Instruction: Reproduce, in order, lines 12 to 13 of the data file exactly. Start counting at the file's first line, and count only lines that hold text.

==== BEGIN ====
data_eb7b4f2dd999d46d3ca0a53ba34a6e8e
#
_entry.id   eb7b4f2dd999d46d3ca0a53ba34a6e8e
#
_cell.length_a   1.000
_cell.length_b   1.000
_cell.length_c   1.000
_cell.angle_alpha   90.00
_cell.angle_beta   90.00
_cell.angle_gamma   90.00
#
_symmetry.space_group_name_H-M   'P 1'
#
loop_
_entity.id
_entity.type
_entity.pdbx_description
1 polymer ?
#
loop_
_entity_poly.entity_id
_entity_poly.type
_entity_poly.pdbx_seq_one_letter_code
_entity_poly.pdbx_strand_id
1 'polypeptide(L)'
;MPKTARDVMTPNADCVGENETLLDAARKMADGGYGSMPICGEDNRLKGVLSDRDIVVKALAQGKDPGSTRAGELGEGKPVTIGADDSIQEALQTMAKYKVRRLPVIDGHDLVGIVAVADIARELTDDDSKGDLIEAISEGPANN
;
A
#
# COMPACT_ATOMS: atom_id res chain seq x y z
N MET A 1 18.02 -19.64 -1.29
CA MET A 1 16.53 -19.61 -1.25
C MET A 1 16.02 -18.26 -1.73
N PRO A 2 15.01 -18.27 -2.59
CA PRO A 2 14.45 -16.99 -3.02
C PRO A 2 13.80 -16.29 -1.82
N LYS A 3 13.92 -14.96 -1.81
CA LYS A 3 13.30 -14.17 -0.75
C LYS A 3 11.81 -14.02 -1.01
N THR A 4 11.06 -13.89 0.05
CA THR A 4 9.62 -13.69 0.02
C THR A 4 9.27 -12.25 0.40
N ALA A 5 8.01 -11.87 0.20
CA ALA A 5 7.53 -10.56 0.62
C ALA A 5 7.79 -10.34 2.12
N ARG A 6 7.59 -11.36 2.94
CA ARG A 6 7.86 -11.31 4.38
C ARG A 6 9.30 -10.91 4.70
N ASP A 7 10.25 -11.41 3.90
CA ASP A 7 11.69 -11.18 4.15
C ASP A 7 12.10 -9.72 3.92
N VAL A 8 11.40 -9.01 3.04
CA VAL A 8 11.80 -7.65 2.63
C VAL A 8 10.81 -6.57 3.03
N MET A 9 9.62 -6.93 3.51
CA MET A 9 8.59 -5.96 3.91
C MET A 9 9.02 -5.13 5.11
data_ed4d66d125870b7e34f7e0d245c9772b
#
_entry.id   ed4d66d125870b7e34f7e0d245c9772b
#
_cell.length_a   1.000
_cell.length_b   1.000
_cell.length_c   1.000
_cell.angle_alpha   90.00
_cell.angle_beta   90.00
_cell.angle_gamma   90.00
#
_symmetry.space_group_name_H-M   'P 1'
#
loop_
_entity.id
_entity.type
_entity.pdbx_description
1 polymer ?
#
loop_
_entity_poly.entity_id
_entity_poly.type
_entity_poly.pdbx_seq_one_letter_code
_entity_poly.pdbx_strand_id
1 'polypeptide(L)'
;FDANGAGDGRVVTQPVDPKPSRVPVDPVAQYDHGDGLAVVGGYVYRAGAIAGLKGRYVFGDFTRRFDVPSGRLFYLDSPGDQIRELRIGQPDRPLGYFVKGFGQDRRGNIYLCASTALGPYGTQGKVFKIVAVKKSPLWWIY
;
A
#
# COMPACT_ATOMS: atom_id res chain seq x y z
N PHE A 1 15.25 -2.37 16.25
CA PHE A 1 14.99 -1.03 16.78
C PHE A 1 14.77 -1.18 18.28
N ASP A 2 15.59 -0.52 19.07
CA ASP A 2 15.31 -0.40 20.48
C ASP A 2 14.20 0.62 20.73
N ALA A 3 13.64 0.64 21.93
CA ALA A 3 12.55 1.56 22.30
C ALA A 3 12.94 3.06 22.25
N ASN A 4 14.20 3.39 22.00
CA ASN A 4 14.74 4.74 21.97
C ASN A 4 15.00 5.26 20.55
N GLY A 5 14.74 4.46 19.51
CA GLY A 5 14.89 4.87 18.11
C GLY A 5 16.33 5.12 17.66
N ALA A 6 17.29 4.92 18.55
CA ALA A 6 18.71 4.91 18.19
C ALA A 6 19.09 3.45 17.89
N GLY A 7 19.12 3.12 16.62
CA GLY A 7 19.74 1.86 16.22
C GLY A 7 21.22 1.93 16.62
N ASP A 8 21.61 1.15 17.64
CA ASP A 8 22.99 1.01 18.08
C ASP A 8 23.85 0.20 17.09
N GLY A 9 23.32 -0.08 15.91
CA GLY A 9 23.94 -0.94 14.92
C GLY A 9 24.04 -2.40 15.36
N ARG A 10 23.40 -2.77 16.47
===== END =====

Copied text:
_symmetry.space_group_name_H-M   'P 1'
#